Sunday Book Club! The Fates Will Find Their Way by Hannah Pittard

Today’s Sunday Book Club Review is “The Fates Will Find Their Way” by Hannah Pittard.

Initial Thoughts:
Marketed as a cross between “The Virgin Suicides” & “The Lovely Bones”, “Fates…” promises a mystery surrounding a teenage girl & all the boys who loved her. I enjoy mysteries, although I find stories involving young girls almost always include scenes of sexual violence that I find too graphic. I was hoping that Pittard wouldn’t find it necessary to create a plot that centers around rape, although the comparison to “The Lovely Bones” didn’t fill me with great confidence. Also, I don’t generally like stories about teenagers because as a “grown up”, I find it hard to sympathize with teenage rebellion/whiners/young love. However, the intrigue behind the mystery plot was too strong to throw me off of this book so despite the potential negatives I began reading, albeit with trepidation, nervous to see what would unravel…

Plot:
All the boys are obsessed with Nora. She’s a mystery to them, the perfect girl they all long for yet can’t have. Nora becomes an even bigger mystery when she disappears, never to be heard from again. Told from the point of view of the neighborhood boys, the story follows how the people in her hometown handle her disappearance & how rumors of what happened to Nora represent a tale of caution, adventure, & intrigue for years to come.

Characters:
– The neighborhood boys: It was a little bit difficult for me to keep track of all the names & stories, but I think that’s pretty true to life. Imagine a group of boys from your youth or current neighborhood. There are certain kids that just fade to the background or others that you had/have more of a connection with so they stay in your mind – same concept for this group of characters. Also, some of the boys are ultimately more important to the overall storyline so they get more “face time” with the reader but then another kid will pop up & you’re thinking, “Wait, who is he!?”.
– The Narrator: About halfway through the book I realized, I didn’t know who the Narrator was. It’s an interesting storytelling device on Pittard’s part because it kind of keeps the Narrator safe from any scrutiny because you don’t know what his backstory is or what role he plays in certain events. I felt like the Narrator was an anonymous boy, but in the Author’s Notes, Pittard says the narration was moving from boy to boy. For example, George tells a story about Trey & Danny, & later Danny tells a story about George. I almost want to go back & re-read the book focusing on which boy is NOT mentioned & using a process of elimination, figure out which boy is speaking.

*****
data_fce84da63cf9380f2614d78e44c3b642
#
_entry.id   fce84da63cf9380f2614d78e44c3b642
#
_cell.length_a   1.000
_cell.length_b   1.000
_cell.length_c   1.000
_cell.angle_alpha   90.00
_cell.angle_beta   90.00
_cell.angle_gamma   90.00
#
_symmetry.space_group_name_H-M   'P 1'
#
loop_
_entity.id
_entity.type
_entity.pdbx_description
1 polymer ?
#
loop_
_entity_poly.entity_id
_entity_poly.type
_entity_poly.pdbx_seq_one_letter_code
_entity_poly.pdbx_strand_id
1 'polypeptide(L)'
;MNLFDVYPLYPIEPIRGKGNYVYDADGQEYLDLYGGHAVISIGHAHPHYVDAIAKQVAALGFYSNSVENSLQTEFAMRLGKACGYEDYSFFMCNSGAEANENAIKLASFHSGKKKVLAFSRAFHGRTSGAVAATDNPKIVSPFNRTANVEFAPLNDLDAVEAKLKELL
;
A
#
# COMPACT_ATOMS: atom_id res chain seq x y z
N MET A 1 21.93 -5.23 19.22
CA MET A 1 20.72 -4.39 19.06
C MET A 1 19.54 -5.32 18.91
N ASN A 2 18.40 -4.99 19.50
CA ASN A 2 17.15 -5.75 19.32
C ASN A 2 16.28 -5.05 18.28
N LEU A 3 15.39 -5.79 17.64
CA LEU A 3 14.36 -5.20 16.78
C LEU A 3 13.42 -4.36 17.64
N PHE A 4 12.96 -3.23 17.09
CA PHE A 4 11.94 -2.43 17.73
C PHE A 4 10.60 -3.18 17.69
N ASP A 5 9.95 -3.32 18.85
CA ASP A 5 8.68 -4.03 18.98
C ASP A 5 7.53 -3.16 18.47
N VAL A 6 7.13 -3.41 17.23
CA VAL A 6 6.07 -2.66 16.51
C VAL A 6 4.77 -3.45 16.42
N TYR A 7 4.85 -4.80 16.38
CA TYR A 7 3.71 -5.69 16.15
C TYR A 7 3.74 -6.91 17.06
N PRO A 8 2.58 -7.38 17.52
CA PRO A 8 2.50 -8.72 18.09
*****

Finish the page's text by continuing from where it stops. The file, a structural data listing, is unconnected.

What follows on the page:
Quotes:
– Dedication: “For Malcolm Hugh Ringel, who disappeared from our lives 6/16/06”
This doesn’t have anything to do with the actual story, but started the book on an intriguing note. I assumed this was someone important to the author that passed away or went missing, perhaps the inspiration for the story, & was prepared to do some follow up Google searching of my own, however, the author addresses the mystery in her Notes at the end of the novel. I was pleasantly surprised she did this & was happy to have at least one mystery resolved. I won’t say any more, but the dedication is a very touching tribute.

Overall:
Pittard kept me intrigued & eagerly reading. As I predicted, there is a storyline centering around a rape, but I appreciated that she didn’t describe it in any detail. It has nothing to do with the disappearance of Nora, but provides another layer of complexity to this group of kids & how that horrible event weighs on them as they grow up. I think that’s kind of the main point of this story – the idea that life is a series of wild & crazy events & sometimes we misinterpret their meaning. Events that seem huge at the time reveal themselves to really not matter, or small things really mean a lot & can change everything. The continued mystery of who the Narrator is & some other plot points that I don’t want to spoil is maddening but references the idea that we never really know each other or what goes on behind closed doors. Overall, this story isn’t really a mystery. Nora’s disappearance serves as a backdrop but ultimately the plot doesn’t revolve around solving her case. The main focus is on those left behind & how they move on & grow up.